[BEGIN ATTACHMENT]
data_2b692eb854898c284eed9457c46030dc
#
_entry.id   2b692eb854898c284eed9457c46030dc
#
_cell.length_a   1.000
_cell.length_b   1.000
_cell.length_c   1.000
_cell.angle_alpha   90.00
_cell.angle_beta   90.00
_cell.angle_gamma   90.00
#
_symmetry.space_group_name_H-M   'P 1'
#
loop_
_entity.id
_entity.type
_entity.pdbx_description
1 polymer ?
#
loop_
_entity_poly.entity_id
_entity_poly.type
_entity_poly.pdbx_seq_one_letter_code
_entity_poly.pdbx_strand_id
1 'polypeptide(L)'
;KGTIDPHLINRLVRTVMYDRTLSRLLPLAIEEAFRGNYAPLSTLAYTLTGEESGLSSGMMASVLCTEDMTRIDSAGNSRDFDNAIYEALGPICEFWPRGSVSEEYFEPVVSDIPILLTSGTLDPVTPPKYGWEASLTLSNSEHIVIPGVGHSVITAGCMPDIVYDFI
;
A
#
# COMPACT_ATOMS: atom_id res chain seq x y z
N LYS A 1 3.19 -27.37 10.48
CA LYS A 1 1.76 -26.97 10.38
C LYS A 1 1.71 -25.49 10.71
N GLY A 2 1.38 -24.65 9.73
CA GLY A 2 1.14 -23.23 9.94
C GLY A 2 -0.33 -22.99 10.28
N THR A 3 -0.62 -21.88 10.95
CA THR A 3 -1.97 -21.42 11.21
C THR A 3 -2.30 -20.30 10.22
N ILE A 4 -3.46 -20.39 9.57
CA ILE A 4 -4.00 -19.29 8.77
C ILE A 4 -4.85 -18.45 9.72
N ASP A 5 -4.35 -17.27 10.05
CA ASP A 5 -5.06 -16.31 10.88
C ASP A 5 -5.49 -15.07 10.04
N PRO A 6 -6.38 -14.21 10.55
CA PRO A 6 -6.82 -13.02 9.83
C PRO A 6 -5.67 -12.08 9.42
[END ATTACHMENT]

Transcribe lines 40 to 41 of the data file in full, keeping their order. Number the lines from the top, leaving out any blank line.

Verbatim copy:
N ILE A 4 -3.46 -20.39 9.57
CA ILE A 4 -4.00 -19.29 8.77